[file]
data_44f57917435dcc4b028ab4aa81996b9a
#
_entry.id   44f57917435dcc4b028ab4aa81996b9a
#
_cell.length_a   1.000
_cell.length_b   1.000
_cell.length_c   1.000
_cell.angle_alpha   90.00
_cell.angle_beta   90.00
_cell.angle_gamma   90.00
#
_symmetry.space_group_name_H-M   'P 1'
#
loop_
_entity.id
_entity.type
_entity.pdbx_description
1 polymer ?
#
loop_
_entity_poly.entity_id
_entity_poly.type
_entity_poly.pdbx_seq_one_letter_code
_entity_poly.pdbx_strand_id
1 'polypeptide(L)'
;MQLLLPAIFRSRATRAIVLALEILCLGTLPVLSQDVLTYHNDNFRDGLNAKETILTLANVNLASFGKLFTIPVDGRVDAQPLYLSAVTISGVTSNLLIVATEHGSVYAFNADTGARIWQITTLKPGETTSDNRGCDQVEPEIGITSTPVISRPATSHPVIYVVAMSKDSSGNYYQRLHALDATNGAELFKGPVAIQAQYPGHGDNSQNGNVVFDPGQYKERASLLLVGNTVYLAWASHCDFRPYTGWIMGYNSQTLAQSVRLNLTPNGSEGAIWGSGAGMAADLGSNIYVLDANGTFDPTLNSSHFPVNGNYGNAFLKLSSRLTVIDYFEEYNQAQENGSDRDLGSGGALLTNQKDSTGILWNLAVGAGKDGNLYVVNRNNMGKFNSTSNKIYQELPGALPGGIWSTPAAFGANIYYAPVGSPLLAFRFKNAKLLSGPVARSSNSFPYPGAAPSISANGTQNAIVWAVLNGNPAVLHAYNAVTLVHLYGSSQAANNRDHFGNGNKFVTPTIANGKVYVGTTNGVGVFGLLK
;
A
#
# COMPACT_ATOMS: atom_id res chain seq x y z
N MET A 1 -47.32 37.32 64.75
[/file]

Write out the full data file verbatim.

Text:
data_44f57917435dcc4b028ab4aa81996b9a
#
_entry.id   44f57917435dcc4b028ab4aa81996b9a
#
_cell.length_a   1.000
_cell.length_b   1.000
_cell.length_c   1.000
_cell.angle_alpha   90.00
_cell.angle_beta   90.00
_cell.angle_gamma   90.00
#
_symmetry.space_group_name_H-M   'P 1'
#
loop_
_entity.id
_entity.type
_entity.pdbx_description
1 polymer ?
#
loop_
_entity_poly.entity_id
_entity_poly.type
_entity_poly.pdbx_seq_one_letter_code
_entity_poly.pdbx_strand_id
1 'polypeptide(L)'
;MQLLLPAIFRSRATRAIVLALEILCLGTLPVLSQDVLTYHNDNFRDGLNAKETILTLANVNLASFGKLFTIPVDGRVDAQPLYLSAVTISGVTSNLLIVATEHGSVYAFNADTGARIWQITTLKPGETTSDNRGCDQVEPEIGITSTPVISRPATSHPVIYVVAMSKDSSGNYYQRLHALDATNGAELFKGPVAIQAQYPGHGDNSQNGNVVFDPGQYKERASLLLVGNTVYLAWASHCDFRPYTGWIMGYNSQTLAQSVRLNLTPNGSEGAIWGSGAGMAADLGSNIYVLDANGTFDPTLNSSHFPVNGNYGNAFLKLSSRLTVIDYFEEYNQAQENGSDRDLGSGGALLTNQKDSTGILWNLAVGAGKDGNLYVVNRNNMGKFNSTSNKIYQELPGALPGGIWSTPAAFGANIYYAPVGSPLLAFRFKNAKLLSGPVARSSNSFPYPGAAPSISANGTQNAIVWAVLNGNPAVLHAYNAVTLVHLYGSSQAANNRDHFGNGNKFVTPTIANGKVYVGTTNGVGVFGLLK
;
A
#
# COMPACT_ATOMS: atom_id res chain seq x y z
N MET A 1 -47.32 37.32 64.75